Why Is Gucci So Expensive?

The foundations for the House of Gucci were laid in Florence, Italy in 1921, nearly a hundred years ago, by Guccio Gucci, who had worked at London's Savoy Hotel and had wanted to bring the flavor of English nobility to his leather goods and luggage company. 


Each of Gucci's most iconic designs has a story. The horse bit, seen in various executions across the fashion house's products, is a nod to his first clients, who were described as aristocrats in search of equestrian gear. The detail even appears on the iconic Gucci loafer, one of which occupies a place in the Costume Institute at New York's Metropolitan Museum of Art. 

The brand's bamboo bag was born in the 1940s during World War II when leather was hard to come by, and it had to use other materials like linen and cane. And its floral print scarf was first designed and executed by Grace Kelly — who had then become Princess Grace of Monaco — in 1966 (via Who What Wear).

Gucci is a signifier of wealth

If you're captivated by the brand's story and are keen not just to own, but to show off that you are a part of that mystique, then you'd have stumbled upon one of the reasons why anything that carries the Gucci brand is so expensive. With logos being the traditional sign that someone has "made it," owning a $600 Gucci shirt puts the owner in the same league as celebrities who patronize the brand (via Money Inc).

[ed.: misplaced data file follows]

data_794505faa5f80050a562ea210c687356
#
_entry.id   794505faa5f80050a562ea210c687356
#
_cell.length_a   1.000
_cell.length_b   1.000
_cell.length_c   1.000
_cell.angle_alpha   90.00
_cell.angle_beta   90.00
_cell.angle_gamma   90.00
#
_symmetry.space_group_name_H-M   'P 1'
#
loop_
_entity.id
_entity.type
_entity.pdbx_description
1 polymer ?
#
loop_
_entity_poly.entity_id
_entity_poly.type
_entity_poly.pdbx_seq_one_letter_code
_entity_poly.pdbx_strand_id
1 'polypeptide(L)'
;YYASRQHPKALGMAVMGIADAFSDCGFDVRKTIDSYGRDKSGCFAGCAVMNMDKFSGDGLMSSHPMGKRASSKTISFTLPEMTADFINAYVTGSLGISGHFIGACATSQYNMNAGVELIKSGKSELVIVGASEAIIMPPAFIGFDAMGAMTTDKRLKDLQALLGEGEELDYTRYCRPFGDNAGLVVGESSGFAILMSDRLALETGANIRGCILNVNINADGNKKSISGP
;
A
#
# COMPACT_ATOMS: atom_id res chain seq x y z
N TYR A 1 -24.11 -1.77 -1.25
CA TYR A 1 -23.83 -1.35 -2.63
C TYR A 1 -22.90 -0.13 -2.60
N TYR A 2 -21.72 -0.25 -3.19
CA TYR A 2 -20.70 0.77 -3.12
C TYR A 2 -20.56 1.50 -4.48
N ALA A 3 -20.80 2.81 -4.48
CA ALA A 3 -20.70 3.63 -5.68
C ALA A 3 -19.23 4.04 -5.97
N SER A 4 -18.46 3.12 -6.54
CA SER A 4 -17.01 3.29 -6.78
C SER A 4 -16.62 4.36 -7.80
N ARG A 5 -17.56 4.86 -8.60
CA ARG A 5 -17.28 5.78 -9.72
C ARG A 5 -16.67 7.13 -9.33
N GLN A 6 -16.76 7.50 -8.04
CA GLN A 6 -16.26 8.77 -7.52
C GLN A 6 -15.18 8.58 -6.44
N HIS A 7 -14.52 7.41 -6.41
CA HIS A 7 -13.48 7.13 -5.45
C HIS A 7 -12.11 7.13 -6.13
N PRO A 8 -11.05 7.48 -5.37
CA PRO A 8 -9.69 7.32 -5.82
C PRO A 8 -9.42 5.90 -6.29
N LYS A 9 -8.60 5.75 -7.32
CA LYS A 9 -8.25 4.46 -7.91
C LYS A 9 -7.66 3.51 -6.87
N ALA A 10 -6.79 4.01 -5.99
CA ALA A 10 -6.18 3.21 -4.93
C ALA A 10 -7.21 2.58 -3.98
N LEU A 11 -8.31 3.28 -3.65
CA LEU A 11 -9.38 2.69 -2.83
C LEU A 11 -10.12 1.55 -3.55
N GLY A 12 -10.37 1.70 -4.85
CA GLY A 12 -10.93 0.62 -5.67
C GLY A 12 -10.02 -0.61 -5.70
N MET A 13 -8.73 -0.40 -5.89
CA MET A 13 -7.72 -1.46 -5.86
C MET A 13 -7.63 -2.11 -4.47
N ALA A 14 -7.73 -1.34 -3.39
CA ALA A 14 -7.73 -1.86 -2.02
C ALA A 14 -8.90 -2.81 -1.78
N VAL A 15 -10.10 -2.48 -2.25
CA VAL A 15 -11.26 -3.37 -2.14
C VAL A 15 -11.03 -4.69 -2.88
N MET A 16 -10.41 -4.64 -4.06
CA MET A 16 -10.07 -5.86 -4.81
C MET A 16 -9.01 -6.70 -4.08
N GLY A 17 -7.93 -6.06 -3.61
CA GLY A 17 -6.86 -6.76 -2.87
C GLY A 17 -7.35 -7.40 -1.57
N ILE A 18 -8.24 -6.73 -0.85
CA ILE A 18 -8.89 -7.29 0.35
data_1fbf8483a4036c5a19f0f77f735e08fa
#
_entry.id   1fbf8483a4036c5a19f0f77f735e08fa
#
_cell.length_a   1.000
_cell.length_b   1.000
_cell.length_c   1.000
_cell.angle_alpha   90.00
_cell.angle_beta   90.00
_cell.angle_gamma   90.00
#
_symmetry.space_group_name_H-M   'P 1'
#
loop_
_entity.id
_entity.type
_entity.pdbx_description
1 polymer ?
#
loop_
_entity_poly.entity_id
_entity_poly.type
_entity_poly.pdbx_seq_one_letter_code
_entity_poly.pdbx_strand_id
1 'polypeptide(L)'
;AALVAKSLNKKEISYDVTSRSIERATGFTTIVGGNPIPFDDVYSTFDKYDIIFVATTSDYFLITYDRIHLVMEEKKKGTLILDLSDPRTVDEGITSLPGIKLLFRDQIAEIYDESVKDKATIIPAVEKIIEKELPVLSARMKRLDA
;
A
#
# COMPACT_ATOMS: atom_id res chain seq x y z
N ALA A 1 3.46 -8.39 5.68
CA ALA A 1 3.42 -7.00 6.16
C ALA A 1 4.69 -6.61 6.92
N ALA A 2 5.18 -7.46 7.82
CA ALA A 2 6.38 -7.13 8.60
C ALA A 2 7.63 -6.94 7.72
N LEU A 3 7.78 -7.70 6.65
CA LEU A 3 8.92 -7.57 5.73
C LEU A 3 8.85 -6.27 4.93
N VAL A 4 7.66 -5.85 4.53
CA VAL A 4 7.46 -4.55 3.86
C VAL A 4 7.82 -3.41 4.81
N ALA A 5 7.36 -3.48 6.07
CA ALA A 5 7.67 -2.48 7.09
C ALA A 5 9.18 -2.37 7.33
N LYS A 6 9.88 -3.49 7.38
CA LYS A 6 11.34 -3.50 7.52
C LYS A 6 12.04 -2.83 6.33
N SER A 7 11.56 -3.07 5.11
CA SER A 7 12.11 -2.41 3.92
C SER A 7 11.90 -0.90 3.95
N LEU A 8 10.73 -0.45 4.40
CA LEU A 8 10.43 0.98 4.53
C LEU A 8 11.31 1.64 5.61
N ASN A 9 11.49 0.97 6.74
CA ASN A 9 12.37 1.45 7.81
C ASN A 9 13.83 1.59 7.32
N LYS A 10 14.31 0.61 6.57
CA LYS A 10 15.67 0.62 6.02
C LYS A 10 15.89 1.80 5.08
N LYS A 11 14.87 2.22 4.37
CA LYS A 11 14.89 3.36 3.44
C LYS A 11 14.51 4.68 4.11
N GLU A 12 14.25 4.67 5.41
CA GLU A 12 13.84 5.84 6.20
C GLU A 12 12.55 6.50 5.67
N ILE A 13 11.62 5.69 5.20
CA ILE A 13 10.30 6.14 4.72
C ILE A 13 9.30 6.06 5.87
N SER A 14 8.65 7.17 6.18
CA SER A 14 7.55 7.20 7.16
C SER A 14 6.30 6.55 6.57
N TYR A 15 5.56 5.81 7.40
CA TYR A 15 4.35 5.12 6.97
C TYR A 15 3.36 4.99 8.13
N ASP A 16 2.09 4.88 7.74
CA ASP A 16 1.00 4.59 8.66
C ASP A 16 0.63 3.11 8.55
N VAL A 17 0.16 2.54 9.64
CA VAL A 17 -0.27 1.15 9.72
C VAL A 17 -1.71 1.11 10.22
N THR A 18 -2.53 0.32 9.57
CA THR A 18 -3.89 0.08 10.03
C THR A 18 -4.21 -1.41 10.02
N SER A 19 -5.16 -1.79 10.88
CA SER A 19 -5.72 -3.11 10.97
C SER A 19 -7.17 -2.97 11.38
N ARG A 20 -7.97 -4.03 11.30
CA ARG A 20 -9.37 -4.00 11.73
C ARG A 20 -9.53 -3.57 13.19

It also signals to folks around that the owner has the right to see and be seen at exclusive sites like clubs, or at the lobby of The Four Seasons.

Gucci has high overheads

As a fashion brand, Gucci puts a level of care in sourcing its raw materials which a consumer is not likely to see in fast fashion. From there, luxury brands like Gucci go to designers who charge a pretty penny to create. As Alber Elbaz, designer for fashion house Lanvin, once told The New Yorker, "It is so much work. Doing a collection for me is almost like creating a vaccine. Once you create the one vaccine, then you can duplicate for nine dollars and ninety-nine cents. But see if you can create it for nine dollars and ninety-nine cents, and the answer is no."


When you're done with all that, there are the marketing costs to consider which, for a luxury fashion house, can be considerable. While Reuters says Gucci and its parent company don't reveal its advertising spend, it says Gucci's rival, luxury house LVMH (which owns the Louis Vuitton brand) spent a cool $6.3 billion in marketing in 2018.

And let's face it — because these luxury brands can't operate at a loss, so they'd have to make the money back somehow... which explains the $600 Gucci t-shirt.